Sean Bean has unwittingly carved out a broad place for himself in Hollywood. He’s wanted dead and alive.
Bean’s intense glare currently can been seen on billboards and building wraps promoting Legends, in which he plays undercover FBI agent Martin Odum, who is thrown into a baffling…
I mean, if one looks at filmography there is really only one answer, right?
You never know. They didn’t kill him in the second “Silent Hill.”
I mean, can you kill off a protagonist without killing the series?
LEGENDS (2014) Pilot episode 100, fave Sean Bean shots
What I enjoyed most about this series debut, besides Sean’s fantastic multiple performances obviously, is the suggestion that Martin Odum, the supposed “real person,” may be just another legend. A mystery I am eager to follow each week as more puzzle pieces are revealed along with more of Martin’s “legends” for his covert jobs. All I ask at the end of the 10 episodes of series 1 is: #DontKillSeanBean!!
My e1 summary & review: http://seanbeanfans.blogspot.com/2014/08/legends-episode-101-pilot-summary-brief.html
Next episode 2 “Chemistry” Wednesday on TNT & On Demand!!
please help me out. i need new books to read. like asap. please, please, please, give me suggestions. ya’ll rock!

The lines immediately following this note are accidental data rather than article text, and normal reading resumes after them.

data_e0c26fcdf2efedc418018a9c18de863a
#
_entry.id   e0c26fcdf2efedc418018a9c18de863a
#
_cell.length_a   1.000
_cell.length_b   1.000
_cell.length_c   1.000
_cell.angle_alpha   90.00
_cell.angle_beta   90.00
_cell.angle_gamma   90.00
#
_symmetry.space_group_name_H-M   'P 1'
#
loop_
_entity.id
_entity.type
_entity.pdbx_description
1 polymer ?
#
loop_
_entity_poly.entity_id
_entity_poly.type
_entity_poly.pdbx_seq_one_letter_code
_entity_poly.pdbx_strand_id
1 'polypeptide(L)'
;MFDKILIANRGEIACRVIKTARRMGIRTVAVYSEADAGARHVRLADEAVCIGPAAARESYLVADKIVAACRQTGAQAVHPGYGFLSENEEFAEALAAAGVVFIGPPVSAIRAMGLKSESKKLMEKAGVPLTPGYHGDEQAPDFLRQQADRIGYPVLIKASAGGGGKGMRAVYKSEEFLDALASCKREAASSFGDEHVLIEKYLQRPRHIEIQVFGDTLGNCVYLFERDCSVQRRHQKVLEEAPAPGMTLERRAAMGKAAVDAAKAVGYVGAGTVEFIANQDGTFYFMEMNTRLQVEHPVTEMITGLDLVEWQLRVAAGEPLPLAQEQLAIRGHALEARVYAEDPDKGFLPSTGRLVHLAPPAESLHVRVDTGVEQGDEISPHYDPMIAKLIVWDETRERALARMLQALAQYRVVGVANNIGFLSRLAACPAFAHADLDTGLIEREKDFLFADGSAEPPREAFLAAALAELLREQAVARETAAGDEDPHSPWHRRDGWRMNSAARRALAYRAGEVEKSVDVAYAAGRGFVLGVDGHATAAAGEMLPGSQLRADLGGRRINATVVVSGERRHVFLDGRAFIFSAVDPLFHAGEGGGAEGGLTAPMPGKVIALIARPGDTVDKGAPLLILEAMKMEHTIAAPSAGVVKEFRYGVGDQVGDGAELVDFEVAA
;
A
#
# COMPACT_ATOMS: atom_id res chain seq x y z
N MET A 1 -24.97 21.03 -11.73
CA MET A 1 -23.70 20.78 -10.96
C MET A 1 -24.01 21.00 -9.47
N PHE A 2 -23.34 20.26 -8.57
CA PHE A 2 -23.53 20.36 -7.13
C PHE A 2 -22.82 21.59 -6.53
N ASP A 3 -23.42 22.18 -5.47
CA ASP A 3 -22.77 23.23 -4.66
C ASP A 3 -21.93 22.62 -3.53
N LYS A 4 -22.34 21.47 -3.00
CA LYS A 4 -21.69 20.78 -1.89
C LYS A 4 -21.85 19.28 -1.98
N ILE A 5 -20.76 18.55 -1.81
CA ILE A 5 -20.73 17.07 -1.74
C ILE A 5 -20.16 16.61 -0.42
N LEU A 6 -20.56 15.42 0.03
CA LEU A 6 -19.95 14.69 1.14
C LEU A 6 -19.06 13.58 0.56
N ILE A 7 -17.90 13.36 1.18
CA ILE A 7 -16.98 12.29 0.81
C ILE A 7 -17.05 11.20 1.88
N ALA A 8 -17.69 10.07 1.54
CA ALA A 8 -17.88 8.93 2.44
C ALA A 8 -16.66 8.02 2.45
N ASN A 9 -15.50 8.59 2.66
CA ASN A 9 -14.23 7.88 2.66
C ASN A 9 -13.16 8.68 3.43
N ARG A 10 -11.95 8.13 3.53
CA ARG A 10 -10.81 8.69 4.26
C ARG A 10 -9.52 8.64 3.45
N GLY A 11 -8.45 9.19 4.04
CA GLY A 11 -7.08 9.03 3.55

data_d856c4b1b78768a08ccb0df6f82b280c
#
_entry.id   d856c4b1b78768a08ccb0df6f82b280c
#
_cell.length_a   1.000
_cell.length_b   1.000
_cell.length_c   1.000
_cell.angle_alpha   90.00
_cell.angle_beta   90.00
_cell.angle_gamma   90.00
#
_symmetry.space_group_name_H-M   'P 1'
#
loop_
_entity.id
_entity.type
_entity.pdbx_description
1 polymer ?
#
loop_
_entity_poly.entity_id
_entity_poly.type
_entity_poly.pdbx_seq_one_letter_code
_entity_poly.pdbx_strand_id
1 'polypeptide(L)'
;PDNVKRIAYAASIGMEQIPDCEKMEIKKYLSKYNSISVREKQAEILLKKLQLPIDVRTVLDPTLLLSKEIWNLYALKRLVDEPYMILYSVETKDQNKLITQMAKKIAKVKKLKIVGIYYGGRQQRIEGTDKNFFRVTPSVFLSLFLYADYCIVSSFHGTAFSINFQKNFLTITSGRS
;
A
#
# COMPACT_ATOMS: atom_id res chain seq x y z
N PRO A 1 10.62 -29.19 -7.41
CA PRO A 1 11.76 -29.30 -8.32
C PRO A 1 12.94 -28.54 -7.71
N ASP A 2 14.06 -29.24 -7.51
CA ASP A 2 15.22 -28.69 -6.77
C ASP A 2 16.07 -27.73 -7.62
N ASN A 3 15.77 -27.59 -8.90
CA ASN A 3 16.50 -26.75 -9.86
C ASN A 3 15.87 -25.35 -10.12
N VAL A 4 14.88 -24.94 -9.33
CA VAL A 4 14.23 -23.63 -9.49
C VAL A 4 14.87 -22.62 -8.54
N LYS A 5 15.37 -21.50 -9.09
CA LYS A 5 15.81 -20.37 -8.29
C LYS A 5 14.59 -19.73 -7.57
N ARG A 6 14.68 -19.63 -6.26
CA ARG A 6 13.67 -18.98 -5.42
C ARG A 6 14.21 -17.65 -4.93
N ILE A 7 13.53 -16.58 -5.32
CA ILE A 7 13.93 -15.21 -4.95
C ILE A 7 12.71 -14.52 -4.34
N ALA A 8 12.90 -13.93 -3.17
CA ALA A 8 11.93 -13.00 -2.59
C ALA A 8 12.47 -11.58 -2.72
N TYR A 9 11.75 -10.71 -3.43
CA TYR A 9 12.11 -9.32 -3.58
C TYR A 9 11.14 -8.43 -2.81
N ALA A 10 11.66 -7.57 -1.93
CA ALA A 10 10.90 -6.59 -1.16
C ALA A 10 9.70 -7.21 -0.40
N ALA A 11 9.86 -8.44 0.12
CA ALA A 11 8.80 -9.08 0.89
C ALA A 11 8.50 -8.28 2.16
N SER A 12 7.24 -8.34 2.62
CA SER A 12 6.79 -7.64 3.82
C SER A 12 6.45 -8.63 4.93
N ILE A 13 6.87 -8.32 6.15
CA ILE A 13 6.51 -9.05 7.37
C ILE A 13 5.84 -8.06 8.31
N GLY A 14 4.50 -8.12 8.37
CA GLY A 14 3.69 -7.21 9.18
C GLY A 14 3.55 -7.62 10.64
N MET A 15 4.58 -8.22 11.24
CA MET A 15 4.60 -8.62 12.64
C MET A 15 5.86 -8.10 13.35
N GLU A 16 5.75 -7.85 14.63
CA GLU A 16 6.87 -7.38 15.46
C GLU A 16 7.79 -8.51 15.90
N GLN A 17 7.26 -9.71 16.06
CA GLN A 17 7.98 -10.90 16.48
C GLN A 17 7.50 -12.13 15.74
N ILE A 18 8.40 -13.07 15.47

The Graveyard Book.
Anything by Maggie Stiefvater.
The Good Fairies of New York.
The Eden Moore trilogy.
That ought to last you for awhile. ;)
Petition for a police show, consisting entirely of Chris O’Dowd and Dylan Moran failing wildly at the good cop/bad cop routine.
I would make that show my new favorite EVERYTHING. It might be the funniest show in the history of television.
So I was listening to one of my favorite Bagginshield feels songs “All We Are”, by Matt Nathanson, when a particular line caught my attention in regards to Thorin.
"Well, it’s hard to change the way you lose, when you think you’ve never won."
And it made me realize something: Thorin is a loser.
Lovely psychological analysis. That’s one of the reasons I love complex fictional characters — you can pick them apart as effectively as real people.
Deleted scene from “Desolation of Smaug.” For those who wanted more Mirkwood in their Hobbit adaptation…
… is when you have a fully CGI character with a grand total of five words in the WHOLE MOVIE… who will casually impale people on roots and beat their comrades to death with their corpses… and yet be sweet, gentle, innocent and childlike. And despite all these, he feels fully developed and endearing.
Groot is a character of many contradictions, which is part of why he’s so lovable.
After coming out with all sorts of awesome superhero movies… “Guardians of the Galaxy” seemed like a weird decision for Marvel Studios. Seriously, a wacky space adventure with a talking raccoon and an Ent? Seriously?